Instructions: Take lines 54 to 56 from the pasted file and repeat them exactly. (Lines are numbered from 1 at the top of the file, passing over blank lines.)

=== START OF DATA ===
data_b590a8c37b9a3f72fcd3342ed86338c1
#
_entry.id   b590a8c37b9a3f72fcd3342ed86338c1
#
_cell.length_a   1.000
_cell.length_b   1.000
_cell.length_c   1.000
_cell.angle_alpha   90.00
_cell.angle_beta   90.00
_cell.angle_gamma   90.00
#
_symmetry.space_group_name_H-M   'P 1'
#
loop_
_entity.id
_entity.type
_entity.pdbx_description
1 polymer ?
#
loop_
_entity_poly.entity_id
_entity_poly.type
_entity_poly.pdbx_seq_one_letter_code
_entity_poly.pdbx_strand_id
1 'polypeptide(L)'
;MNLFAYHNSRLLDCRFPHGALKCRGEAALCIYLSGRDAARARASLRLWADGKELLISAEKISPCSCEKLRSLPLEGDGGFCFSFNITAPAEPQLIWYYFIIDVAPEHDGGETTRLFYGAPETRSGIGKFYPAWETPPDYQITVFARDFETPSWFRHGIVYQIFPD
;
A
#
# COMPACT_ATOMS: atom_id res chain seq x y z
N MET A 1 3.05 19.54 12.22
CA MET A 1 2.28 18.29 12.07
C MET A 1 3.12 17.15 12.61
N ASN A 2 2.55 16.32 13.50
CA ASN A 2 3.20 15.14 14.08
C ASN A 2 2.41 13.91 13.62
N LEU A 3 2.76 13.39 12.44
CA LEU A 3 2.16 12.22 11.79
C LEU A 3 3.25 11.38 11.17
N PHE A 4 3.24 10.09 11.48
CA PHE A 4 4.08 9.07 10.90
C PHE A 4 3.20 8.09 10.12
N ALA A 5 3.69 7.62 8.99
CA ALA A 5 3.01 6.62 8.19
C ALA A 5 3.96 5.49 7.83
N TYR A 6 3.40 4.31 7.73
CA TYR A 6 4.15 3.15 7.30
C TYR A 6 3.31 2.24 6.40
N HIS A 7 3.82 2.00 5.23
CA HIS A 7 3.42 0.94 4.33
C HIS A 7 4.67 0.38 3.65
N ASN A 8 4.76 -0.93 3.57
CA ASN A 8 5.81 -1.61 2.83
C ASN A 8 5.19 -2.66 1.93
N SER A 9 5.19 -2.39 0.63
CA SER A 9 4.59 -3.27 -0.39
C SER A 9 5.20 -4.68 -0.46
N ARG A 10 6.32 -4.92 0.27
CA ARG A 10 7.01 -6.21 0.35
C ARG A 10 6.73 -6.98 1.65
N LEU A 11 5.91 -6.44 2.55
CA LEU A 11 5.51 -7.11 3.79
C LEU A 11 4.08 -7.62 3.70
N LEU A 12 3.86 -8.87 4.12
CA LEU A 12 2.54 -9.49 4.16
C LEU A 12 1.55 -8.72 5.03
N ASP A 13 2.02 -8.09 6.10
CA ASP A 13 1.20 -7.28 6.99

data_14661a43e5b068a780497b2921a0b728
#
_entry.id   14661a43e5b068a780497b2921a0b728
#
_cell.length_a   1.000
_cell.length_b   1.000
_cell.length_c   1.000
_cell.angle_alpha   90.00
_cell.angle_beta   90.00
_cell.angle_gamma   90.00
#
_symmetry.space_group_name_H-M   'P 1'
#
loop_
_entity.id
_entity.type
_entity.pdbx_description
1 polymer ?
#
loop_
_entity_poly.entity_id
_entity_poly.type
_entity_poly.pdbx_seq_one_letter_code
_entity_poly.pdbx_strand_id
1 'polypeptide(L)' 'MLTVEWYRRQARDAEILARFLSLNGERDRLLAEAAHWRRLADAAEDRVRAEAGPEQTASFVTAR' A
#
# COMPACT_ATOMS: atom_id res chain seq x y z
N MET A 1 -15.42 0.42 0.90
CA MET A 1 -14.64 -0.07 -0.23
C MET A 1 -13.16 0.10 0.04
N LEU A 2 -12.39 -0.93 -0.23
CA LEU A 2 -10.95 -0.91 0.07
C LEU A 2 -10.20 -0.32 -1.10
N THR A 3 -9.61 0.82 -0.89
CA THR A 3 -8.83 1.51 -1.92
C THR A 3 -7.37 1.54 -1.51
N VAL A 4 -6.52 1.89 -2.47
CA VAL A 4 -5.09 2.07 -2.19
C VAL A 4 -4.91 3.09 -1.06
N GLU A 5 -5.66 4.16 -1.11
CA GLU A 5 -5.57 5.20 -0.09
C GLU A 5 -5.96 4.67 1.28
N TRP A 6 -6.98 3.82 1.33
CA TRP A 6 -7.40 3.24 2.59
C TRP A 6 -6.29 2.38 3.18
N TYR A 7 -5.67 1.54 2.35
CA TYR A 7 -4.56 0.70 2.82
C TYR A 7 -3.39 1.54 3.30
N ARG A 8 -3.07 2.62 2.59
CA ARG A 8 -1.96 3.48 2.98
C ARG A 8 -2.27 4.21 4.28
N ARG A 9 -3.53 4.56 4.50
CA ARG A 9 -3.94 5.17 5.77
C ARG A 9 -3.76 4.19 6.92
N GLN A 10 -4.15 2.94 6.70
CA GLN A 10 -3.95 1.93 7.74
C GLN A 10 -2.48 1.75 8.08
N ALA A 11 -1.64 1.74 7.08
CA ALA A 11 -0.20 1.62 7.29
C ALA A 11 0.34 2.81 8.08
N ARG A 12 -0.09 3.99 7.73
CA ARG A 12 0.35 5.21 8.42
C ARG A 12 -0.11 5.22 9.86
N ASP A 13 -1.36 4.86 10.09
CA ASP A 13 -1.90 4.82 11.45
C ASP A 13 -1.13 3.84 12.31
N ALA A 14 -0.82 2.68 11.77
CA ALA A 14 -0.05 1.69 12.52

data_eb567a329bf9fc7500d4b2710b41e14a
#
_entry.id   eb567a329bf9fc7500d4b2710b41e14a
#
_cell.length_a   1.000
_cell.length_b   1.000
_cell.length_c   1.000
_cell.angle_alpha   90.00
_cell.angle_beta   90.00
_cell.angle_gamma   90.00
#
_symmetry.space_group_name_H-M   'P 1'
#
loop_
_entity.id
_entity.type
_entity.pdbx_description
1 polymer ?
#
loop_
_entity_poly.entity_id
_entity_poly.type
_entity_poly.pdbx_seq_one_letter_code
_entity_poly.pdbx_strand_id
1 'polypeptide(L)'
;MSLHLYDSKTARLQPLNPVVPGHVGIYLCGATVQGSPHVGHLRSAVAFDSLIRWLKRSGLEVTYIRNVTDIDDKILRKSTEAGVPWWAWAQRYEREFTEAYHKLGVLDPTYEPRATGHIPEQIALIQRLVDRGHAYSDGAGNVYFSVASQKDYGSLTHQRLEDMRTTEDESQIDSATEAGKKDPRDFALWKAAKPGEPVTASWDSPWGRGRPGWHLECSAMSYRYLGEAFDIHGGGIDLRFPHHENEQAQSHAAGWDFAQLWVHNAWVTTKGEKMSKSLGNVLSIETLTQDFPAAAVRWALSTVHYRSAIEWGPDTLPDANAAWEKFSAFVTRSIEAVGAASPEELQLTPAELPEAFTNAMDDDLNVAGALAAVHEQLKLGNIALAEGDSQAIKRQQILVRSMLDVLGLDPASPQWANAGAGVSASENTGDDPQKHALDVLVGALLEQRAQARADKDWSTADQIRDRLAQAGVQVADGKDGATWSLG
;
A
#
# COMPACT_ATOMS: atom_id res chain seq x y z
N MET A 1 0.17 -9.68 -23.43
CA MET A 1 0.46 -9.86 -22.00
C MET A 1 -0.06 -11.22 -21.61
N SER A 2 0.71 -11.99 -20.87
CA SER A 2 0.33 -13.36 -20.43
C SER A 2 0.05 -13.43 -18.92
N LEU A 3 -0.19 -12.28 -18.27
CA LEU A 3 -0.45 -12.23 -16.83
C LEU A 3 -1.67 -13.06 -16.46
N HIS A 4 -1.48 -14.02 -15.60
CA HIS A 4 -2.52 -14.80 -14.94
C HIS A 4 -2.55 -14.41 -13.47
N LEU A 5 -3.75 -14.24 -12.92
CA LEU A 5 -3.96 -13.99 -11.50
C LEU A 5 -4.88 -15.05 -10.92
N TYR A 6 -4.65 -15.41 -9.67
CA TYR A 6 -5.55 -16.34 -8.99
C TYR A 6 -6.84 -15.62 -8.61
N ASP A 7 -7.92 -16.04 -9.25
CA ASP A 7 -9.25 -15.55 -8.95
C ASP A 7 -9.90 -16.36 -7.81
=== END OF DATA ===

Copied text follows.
C ASN A 8 5.19 -2.66 1.93
N SER A 9 5.19 -2.39 0.63
CA SER A 9 4.59 -3.27 -0.39